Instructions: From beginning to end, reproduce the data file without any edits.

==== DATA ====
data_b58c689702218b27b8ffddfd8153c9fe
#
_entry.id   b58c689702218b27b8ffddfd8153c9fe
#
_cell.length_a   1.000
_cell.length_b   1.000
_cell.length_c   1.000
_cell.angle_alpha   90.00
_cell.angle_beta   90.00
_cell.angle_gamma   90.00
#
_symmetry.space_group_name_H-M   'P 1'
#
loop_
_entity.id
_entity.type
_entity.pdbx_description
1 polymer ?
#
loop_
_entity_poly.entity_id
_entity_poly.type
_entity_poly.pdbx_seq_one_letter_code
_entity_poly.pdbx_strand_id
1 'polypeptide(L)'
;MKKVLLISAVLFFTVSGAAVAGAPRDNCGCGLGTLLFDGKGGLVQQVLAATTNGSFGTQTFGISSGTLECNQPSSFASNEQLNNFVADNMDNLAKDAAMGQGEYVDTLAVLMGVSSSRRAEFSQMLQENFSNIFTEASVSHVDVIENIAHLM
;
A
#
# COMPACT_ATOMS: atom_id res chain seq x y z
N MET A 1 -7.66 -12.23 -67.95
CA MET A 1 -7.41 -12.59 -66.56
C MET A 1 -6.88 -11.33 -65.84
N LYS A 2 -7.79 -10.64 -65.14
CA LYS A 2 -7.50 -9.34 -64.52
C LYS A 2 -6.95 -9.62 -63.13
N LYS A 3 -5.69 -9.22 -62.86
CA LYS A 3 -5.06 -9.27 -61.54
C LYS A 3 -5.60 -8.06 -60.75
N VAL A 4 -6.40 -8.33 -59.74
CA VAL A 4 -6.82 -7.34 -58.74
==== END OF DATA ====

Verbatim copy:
data_b58c689702218b27b8ffddfd8153c9fe
#
_entry.id   b58c689702218b27b8ffddfd8153c9fe
#
_cell.length_a   1.000
_cell.length_b   1.000
_cell.length_c   1.000
_cell.angle_alpha   90.00
_cell.angle_beta   90.00
_cell.angle_gamma   90.00
#
_symmetry.space_group_name_H-M   'P 1'
#
loop_
_entity.id
_entity.type
_entity.pdbx_description
1 polymer ?
#
loop_
_entity_poly.entity_id
_entity_poly.type
_entity_poly.pdbx_seq_one_letter_code
_entity_poly.pdbx_strand_id
1 'polypeptide(L)'
;MKKVLLISAVLFFTVSGAAVAGAPRDNCGCGLGTLLFDGKGGLVQQVLAATTNGSFGTQTFGISSGTLECNQPSSFASNEQLNNFVADNMDNLAKDAAMGQGEYVDTLAVLMGVSSSRRAEFSQMLQENFSNIFTEASVSHVDVIENIAHLM
;
A
#
# COMPACT_ATOMS: atom_id res chain seq x y z
N MET A 1 -7.66 -12.23 -67.95
CA MET A 1 -7.41 -12.59 -66.56
C MET A 1 -6.88 -11.33 -65.84
N LYS A 2 -7.79 -10.64 -65.14
CA LYS A 2 -7.50 -9.34 -64.52
C LYS A 2 -6.95 -9.62 -63.13
N LYS A 3 -5.69 -9.22 -62.86
CA LYS A 3 -5.06 -9.27 -61.54
C LYS A 3 -5.60 -8.06 -60.75
N VAL A 4 -6.40 -8.33 -59.74
CA VAL A 4 -6.82 -7.34 -58.74